The Docker daemon (dockerd) listens for Docker API requests and manages Docker objects such as images, containers, networks, and volumes. A daemon can also communicate with other daemons to manage Docker services.
The Docker client (docker) is the primary way that many Docker users interact with Docker. When you use commands such as docker run, the client sends these commands to dockerd, which carries them out. The docker command uses the Docker API. The Docker client can communicate with more than one daemon.
A Docker registry stores Docker images. Docker Hub is a public registry that anyone can use, and Docker is configured to look for images on Docker Hub by default. You can even run your private registry.
When you use the docker pull or docker run commands, the required images are pulled from your configured registry. When you use the docker push command, your image is pushed to your configured registry.
When you use Docker, you are creating and using images, containers, networks, volumes, plugins, and other objects. This section is a brief overview of some of those objects.
An image is a read-only template with instructions for creating a Docker container. Often, an image is based on another image, with some additional customization. For example, you may build an image that is based on the ubuntu image but installs the Apache web server and your application, as well as the configuration details needed to make your application run.
You might create your images or you might only use those created by others and published in a registry. To build your image, you create a Dockerfile with a simple syntax for defining the steps needed to create the image and run it. Each instruction in a Dockerfile creates a layer in the image. When you change the Dockerfile and rebuild the image, only those layers which have changed are rebuilt. This is part of what makes images so lightweight, small, and fast when compared to other virtualization technologies.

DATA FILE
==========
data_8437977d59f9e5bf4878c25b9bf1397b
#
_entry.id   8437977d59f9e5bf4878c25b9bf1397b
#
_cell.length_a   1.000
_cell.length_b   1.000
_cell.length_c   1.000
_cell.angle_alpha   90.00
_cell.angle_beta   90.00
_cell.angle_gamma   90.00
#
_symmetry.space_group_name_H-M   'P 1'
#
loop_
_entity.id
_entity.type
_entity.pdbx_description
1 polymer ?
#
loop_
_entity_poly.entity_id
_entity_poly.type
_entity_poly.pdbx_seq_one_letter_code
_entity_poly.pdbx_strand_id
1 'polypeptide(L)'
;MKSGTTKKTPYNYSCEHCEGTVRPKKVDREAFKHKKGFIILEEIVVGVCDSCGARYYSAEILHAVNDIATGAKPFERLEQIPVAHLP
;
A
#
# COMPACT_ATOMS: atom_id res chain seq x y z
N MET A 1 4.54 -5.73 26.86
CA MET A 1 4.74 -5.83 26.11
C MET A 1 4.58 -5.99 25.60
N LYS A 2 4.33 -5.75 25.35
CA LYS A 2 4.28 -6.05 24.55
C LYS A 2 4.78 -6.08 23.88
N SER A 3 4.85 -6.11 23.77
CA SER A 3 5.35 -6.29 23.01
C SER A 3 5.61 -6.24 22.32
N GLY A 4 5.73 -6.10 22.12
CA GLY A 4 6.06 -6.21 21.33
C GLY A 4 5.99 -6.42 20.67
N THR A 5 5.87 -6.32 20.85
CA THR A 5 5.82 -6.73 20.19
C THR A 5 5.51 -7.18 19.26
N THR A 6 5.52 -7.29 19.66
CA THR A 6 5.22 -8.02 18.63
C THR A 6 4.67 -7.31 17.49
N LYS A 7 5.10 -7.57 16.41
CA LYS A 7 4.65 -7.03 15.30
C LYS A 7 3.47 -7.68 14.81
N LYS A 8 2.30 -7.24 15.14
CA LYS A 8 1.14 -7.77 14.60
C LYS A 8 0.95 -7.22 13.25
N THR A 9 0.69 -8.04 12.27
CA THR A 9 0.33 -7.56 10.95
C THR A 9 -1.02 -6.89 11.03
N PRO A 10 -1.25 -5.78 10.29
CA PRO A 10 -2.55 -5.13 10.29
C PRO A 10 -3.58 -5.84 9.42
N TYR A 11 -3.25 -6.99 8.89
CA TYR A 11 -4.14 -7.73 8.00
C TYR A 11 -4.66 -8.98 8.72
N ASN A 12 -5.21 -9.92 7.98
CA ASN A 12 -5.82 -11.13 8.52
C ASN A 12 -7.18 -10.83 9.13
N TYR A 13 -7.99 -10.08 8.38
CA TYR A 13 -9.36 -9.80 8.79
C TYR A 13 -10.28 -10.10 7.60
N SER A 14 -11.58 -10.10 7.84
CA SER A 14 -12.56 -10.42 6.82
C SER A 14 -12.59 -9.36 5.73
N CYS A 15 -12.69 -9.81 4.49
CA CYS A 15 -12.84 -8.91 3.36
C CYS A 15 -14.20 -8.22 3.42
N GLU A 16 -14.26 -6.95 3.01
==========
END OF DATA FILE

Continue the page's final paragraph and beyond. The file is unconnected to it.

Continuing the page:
A container is a runnable instance of an image. You can create, start, stop, move, or delete a container using the Docker API or CLI. You can connect a container to one or more networks, attach storage to it, or even create a new image based on its current state.
By default, a container is relatively well isolated from other containers and its host machine. You can control how isolated a container’s network, storage, or other underlying subsystems are from other containers or the host machine.
A container is defined by its image as well as any configuration options you provide to it when you create or start it. When a container is removed, any changes to its state that are not stored in persistent storage disappear.
Example docker run command
The following command runs an Ubuntu container, attaches interactively to your local command-line session, and runs /bin/bash.
$ docker run -i -t ubuntu /bin/bash
When you run this command, the following happens (assuming you are using the default registry configuration):
Obviously, Docker is important – and its prevalence in the job market is incredible. A recent search on LinkedIn revealed 28,941 jobs across the country are available. With cloud and Docker becoming more linked every day, that demand will only grow. Thus, you should know Docker to have a wonderful future in DevOps.